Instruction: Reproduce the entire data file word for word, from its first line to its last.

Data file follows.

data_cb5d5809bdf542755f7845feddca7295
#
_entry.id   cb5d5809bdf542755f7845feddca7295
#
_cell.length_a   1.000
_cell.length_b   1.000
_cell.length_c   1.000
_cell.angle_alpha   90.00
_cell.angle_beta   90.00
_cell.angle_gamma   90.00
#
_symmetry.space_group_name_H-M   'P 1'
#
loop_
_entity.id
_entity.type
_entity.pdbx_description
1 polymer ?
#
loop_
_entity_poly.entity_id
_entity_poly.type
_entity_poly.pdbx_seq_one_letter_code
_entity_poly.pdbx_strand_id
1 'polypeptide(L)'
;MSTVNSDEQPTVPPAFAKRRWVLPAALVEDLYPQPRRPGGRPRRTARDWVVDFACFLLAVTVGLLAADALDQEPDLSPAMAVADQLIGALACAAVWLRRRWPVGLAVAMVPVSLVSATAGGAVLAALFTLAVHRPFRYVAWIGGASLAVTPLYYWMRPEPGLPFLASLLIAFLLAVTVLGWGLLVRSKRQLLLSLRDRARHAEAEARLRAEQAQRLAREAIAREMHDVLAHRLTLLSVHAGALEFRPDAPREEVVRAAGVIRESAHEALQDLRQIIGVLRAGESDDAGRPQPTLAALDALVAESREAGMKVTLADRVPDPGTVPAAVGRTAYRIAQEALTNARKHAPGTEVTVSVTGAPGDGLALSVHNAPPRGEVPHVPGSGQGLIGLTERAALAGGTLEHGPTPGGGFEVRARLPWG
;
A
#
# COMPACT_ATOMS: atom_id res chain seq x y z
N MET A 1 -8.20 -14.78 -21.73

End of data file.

data_cb5d5809bdf542755f7845feddca7295
#
_entry.id   cb5d5809bdf542755f7845feddca7295
#
_cell.length_a   1.000
_cell.length_b   1.000
_cell.length_c   1.000
_cell.angle_alpha   90.00
_cell.angle_beta   90.00
_cell.angle_gamma   90.00
#
_symmetry.space_group_name_H-M   'P 1'
#
loop_
_entity.id
_entity.type
_entity.pdbx_description
1 polymer ?
#
loop_
_entity_poly.entity_id
_entity_poly.type
_entity_poly.pdbx_seq_one_letter_code
_entity_poly.pdbx_strand_id
1 'polypeptide(L)'
;MSTVNSDEQPTVPPAFAKRRWVLPAALVEDLYPQPRRPGGRPRRTARDWVVDFACFLLAVTVGLLAADALDQEPDLSPAMAVADQLIGALACAAVWLRRRWPVGLAVAMVPVSLVSATAGGAVLAALFTLAVHRPFRYVAWIGGASLAVTPLYYWMRPEPGLPFLASLLIAFLLAVTVLGWGLLVRSKRQLLLSLRDRARHAEAEARLRAEQAQRLAREAIAREMHDVLAHRLTLLSVHAGALEFRPDAPREEVVRAAGVIRESAHEALQDLRQIIGVLRAGESDDAGRPQPTLAALDALVAESREAGMKVTLADRVPDPGTVPAAVGRTAYRIAQEALTNARKHAPGTEVTVSVTGAPGDGLALSVHNAPPRGEVPHVPGSGQGLIGLTERAALAGGTLEHGPTPGGGFEVRARLPWG
;
A
#
# COMPACT_ATOMS: atom_id res chain seq x y z
N MET A 1 -8.20 -14.78 -21.73